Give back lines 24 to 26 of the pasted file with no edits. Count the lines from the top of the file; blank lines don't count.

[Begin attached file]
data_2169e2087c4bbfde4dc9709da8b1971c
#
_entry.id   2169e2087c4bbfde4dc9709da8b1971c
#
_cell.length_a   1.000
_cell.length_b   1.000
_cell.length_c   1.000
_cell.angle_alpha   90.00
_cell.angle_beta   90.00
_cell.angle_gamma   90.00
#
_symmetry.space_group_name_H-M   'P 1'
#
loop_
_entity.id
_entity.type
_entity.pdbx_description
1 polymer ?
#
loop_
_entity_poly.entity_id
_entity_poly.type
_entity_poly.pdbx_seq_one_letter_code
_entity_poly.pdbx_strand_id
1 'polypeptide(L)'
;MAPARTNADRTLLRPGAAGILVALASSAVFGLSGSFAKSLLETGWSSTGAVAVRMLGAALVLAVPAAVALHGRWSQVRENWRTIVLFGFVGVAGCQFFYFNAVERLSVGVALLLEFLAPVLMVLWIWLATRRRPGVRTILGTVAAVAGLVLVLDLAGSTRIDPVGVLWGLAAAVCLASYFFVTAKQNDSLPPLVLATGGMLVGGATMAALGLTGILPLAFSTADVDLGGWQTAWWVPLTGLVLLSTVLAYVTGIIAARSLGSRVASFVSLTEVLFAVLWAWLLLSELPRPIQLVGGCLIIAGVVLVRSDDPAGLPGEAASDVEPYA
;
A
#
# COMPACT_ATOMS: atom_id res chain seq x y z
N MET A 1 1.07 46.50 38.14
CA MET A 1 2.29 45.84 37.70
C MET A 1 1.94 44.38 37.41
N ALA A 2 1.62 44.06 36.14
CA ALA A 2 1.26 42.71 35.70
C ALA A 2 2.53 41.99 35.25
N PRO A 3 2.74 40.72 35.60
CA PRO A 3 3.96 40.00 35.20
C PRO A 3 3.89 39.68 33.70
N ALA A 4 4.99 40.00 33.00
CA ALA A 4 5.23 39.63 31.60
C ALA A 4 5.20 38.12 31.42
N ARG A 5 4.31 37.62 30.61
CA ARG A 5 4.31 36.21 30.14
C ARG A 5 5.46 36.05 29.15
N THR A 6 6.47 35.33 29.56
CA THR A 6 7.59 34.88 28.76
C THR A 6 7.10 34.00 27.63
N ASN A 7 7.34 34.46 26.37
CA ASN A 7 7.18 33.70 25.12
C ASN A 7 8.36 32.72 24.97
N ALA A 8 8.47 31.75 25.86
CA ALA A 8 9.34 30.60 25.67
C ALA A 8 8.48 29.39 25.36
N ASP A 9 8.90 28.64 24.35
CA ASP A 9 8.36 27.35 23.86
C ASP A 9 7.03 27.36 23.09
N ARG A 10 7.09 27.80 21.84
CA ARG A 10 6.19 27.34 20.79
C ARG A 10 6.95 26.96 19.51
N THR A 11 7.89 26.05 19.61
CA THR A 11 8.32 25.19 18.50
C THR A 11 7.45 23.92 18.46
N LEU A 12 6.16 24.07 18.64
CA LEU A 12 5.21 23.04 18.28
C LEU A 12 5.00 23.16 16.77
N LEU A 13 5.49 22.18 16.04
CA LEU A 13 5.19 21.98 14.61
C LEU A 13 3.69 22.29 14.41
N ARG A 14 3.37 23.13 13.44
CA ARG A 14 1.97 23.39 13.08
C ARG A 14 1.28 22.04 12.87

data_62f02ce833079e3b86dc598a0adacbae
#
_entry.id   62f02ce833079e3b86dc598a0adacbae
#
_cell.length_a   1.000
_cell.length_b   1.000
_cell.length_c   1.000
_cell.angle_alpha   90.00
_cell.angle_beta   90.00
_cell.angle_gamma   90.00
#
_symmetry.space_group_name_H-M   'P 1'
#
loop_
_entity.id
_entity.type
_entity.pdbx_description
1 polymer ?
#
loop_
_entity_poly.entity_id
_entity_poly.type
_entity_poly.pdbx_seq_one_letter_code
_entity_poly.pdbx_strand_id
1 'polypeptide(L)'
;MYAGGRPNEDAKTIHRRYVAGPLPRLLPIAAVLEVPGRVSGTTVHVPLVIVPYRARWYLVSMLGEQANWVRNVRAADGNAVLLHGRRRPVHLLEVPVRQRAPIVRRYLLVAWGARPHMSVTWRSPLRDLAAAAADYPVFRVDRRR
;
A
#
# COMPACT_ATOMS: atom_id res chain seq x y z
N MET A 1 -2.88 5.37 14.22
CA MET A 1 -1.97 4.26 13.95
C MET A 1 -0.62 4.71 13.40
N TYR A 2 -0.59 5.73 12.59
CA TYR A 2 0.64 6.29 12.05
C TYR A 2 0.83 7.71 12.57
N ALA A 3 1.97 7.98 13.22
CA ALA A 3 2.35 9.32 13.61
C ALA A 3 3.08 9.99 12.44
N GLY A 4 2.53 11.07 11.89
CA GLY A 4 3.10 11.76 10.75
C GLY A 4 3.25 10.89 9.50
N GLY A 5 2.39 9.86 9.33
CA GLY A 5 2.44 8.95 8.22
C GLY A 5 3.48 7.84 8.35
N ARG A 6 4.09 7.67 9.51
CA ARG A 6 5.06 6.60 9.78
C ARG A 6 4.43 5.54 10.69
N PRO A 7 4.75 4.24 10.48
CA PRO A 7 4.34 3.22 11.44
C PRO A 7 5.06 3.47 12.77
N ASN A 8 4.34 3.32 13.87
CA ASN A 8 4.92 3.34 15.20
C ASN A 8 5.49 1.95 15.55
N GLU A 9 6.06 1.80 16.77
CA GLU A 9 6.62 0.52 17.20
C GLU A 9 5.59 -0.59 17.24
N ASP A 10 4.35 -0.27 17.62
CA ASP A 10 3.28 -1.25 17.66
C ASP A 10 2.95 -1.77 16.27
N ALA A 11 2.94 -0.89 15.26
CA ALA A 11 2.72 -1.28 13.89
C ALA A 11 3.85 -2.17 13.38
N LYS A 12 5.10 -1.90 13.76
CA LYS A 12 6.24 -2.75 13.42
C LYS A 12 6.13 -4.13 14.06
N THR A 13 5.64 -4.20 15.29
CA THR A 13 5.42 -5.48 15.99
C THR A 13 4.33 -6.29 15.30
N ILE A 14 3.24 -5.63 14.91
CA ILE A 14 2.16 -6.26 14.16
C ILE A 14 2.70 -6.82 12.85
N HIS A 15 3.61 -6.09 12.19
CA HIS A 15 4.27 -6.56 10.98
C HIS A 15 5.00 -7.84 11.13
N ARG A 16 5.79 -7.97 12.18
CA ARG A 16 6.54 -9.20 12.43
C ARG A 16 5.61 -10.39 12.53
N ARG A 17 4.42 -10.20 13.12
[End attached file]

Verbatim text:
_entity_poly.pdbx_strand_id
1 'polypeptide(L)'
;MAPARTNADRTLLRPGAAGILVALASSAVFGLSGSFAKSLLETGWSSTGAVAVRMLGAALVLAVPAAVALHGRWSQVRENWRTIVLFGFVGVAGCQFFYFNAVERLSVGVALLLEFLAPVLMVLWIWLATRRRPGVRTILGTVAAVAGLVLVLDLAGSTRIDPVGVLWGLAAAVCLASYFFVTAKQNDSLPPLVLATGGMLVGGATMAALGLTGILPLAFSTADVDLGGWQTAWWVPLTGLVLLSTVLAYVTGIIAARSLGSRVASFVSLTEVLFAVLWAWLLLSELPRPIQLVGGCLIIAGVVLVRSDDPAGLPGEAASDVEPYA